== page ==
Primary cutaneous nocardiosis should be differentiated from lymphatic spread sporotrichosis, nontuberculous mycobacterial infection, and skin squamous cell carcinoma with infection. A typical lymphatic sporotrichosis manifests as a nodule that may ulcerate and spread along the pathway of lymphatic vessels from the distal to the proximal extremities. Histological examination presents with non-specific granulomas of the dermis. PAS, chloramine silver, and gram staining reveal ovoid or fusiform bodies with a positive fungal culture. Due to the presence of multiple nodules, erosions, and ulcers or acute single abscess and cellulitis distributed along the unilateral limb, clinicians should be able to recognize the signs and symptoms of primary cutaneous nocardiosis infection while paying attention to exclude sporotrichosis, mycobacterial infections, and skin tumors, and inquiring the patient for any immunosuppression-related diseases with traumatic history to avoid misdiagnosis.

The first-line choice for the treatment of this disease is trimethoprim-sulfamethoxazole (TMP-SMX), where the course of therapy should not be less than 1–3 months. However, reports of sulfonamide-resistant Nocardia infections are increasing year by year, and the treatment plan is adjusted according to the antimicrobial susceptibility testing, which requires continuous and sufficient treatment course.

In this case, Nocardia brasiliensis (GenBank accession number: MK177479) was identified by PCR-based sequence analysis by using 16S ribosomal RNA. After the initiation of the specific treatment with levofloxacin and trimethoprim-sulfamethoxazole for 4 weeks, the patient presented with significant clinical improvements. There was no recurrence in the 3-year follow-up period.

Learning Points

  • Cutaneous Nocardia infection alone has no specific manifestations; however, in combination with other immunodeficiencies, trauma, or poor treatment history, we must consider the possibility of this disease.
  • If a primary cutaneous infection is suspected, a skin biopsy is the most valuable sample.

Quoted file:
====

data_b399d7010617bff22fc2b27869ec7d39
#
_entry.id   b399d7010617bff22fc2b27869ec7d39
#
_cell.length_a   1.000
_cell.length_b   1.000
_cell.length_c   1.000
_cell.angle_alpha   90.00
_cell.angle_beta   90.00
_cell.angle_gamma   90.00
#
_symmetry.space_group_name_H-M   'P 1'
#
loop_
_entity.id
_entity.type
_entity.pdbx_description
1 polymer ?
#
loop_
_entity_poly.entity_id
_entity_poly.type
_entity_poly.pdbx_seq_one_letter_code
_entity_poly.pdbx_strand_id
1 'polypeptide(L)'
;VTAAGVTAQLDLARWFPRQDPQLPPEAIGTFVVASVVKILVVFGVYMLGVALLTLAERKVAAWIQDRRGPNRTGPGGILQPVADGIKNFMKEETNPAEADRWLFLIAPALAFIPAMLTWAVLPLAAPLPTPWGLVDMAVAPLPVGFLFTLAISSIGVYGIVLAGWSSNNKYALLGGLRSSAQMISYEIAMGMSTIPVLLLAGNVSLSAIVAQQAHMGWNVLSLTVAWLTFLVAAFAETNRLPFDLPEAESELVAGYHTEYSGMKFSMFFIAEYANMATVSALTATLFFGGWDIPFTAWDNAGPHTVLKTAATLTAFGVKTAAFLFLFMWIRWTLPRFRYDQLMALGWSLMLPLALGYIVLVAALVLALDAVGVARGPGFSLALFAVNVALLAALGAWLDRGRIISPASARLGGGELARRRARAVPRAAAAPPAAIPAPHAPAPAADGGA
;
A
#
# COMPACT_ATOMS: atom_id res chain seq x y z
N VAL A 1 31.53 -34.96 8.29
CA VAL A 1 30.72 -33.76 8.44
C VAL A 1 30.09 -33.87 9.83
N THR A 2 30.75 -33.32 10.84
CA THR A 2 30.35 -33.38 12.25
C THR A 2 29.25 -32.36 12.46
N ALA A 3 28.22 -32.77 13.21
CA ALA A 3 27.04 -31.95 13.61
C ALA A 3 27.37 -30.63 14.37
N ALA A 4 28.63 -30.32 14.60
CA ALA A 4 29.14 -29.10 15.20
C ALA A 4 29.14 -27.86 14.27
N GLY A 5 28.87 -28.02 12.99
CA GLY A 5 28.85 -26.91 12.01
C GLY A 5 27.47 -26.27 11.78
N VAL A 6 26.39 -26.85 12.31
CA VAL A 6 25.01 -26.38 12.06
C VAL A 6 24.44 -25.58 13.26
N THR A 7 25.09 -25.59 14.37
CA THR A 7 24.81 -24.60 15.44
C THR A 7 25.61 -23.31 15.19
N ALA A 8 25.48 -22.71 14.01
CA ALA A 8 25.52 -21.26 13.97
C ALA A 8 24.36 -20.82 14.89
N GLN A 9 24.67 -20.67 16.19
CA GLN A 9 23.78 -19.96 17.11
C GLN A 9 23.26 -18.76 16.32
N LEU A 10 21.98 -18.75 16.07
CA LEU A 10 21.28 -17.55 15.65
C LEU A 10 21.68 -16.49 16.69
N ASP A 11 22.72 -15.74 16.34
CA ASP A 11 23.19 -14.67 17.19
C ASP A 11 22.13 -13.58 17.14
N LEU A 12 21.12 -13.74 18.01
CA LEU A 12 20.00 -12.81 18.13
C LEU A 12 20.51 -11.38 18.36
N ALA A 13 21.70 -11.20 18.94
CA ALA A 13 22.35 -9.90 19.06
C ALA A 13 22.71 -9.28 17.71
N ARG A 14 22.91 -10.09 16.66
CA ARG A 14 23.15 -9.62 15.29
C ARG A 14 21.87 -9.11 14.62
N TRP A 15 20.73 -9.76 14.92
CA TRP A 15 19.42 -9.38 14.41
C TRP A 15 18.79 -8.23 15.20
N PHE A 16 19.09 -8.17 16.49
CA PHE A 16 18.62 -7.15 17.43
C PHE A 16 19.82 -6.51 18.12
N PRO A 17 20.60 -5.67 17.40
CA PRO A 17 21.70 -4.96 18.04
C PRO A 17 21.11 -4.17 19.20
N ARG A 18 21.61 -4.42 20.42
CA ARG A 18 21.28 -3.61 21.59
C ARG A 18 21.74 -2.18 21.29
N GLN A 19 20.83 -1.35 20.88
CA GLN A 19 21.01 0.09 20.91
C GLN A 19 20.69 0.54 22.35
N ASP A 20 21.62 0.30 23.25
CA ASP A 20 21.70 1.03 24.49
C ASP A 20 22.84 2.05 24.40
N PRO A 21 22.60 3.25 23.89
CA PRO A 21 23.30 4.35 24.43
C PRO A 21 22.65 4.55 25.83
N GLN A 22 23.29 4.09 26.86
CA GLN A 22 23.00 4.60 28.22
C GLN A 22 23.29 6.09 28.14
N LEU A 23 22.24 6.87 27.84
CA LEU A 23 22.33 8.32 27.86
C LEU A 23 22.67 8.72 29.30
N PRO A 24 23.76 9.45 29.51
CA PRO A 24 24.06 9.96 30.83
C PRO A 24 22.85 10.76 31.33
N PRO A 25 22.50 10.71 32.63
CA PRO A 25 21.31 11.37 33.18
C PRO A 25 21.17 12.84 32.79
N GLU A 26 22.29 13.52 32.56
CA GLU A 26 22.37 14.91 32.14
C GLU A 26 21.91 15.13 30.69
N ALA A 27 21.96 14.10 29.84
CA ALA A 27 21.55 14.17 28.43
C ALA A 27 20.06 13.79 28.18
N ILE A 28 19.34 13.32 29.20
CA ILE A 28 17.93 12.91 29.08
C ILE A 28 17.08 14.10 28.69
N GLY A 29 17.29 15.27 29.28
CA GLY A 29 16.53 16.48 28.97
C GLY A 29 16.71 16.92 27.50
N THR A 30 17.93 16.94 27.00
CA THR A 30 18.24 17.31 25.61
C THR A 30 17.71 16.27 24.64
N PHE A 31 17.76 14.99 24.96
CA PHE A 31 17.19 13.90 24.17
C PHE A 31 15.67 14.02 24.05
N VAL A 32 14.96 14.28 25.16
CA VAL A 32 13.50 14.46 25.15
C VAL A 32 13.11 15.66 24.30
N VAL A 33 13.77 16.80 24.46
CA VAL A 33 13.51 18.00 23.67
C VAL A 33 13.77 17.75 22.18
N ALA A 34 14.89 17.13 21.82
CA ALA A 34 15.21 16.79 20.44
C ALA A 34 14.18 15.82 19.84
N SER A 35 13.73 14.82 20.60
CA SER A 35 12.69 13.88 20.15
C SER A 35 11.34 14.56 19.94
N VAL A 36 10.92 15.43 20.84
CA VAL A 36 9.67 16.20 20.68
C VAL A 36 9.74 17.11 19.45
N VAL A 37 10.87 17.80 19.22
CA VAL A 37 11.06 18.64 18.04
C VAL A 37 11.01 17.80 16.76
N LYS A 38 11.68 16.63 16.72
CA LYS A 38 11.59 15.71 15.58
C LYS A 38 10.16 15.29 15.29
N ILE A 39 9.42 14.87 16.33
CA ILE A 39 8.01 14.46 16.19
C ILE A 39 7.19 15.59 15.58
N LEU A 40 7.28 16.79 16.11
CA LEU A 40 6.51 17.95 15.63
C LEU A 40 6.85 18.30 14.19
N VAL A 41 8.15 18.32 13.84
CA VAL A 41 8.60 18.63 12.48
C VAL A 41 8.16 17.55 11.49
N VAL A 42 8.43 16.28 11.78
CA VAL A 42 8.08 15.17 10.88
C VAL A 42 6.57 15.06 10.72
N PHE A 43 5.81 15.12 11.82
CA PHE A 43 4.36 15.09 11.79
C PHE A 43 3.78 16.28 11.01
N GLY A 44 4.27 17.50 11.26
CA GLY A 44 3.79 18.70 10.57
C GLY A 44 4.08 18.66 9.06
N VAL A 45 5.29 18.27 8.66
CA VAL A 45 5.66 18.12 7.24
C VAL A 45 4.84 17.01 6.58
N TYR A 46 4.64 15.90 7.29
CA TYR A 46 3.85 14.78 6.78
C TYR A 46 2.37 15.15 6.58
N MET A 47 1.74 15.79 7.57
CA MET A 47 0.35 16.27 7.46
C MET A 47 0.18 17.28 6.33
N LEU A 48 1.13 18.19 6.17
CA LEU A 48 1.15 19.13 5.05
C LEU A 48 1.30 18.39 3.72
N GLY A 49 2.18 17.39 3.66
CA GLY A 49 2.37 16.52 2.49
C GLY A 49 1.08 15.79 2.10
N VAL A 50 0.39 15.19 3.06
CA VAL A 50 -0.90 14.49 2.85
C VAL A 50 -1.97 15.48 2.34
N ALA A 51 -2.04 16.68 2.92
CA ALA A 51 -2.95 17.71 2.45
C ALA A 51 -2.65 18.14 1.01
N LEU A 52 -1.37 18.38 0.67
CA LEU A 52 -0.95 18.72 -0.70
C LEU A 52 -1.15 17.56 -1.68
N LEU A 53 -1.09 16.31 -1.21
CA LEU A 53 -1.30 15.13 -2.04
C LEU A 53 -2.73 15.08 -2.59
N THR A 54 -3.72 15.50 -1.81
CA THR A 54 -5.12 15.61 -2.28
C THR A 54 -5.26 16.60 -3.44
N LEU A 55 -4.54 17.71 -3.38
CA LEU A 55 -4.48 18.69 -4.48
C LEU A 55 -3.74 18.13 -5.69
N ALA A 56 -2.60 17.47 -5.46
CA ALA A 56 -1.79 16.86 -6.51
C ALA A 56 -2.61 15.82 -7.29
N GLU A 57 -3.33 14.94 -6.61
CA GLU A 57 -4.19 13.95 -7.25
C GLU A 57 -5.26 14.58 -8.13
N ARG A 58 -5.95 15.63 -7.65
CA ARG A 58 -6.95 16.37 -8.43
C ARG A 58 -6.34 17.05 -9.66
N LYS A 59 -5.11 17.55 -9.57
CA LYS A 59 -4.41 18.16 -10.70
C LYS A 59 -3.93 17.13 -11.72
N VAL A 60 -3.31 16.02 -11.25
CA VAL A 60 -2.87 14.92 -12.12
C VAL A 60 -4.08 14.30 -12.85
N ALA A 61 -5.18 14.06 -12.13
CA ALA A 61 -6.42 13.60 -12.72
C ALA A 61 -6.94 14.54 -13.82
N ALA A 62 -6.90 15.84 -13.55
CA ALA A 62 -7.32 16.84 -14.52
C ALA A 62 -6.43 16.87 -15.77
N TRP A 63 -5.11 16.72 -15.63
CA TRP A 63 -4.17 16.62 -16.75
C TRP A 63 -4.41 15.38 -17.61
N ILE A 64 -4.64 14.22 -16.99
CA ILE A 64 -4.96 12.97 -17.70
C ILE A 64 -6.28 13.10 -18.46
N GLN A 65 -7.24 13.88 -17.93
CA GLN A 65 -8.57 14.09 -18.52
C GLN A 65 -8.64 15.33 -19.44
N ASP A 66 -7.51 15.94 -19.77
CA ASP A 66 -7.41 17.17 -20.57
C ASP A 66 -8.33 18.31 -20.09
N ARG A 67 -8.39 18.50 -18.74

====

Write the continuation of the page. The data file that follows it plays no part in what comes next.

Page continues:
• Nocardia is partially slow-growing aerobic actinomycetes. Therefore, the culture time of the bacteria should be extended to avoid misdiagnosis.
  • Sufficient, specific, and sensitive antibiotics can shorten the disease course.


Additional Contributions: This work was supported by grants from the National Natural Science Foundation Project (No. 81803150). We appreciate the patient for granting permission to publish this information.

Declaration of patient consent

The authors certify that they have obtained all appropriate patient consent forms. In the form the patient(s) has/have given his/her/their consent for his/her/their images and other clinical information to be reported in the journal. The patients understand that their names and initials will not be published and due efforts will be made to conceal their identity, but anonymity cannot be guaranteed.

Financial support and sponsorship


Conflicts of interest

There are no conflicts of interest.

   References Top

Chu L, Xu XX, Ran YP. Primary cutaneous nocardiosis caused by Nocardia brasiliensis following a wasp sting. Clin Exp Dermatol 2017;42:416-9.  Back to cited text no. 1
Zhuang KW, Tang JQ, Ran YP. Image gallery: Acute primary cutaneous nocardiosis due to Nocardia brasiliensis. Br J Dermatol 2017;176:97.  Back to cited text no. 2
Ichikawa Y, Nakayama Y, Hata J, Umebayashi Y, Ito M. Cutaneous nocardiosis caused by Nocardia africana on the lower thigh. J Plast Reconstr Aesthet Surg 2009;62:503-5.  Back to cited text no. 3


  [Figure 1], [Figure 2], [Figure 3]


Print this article  Email this article
    Similar in PUBMED
   Search Pubmed for
   Search in Google Scholar for
    Article in PDF (787 KB)
    Citation Manager
    Access Statistics
    Reader Comments
    Email Alert *
    Add to My List *
* Registration required (free)  

    What is Your Dia...
    Article Figures

 Article Access Statistics
    PDF Downloaded0    
    Comments [Add]    

Recommend this journal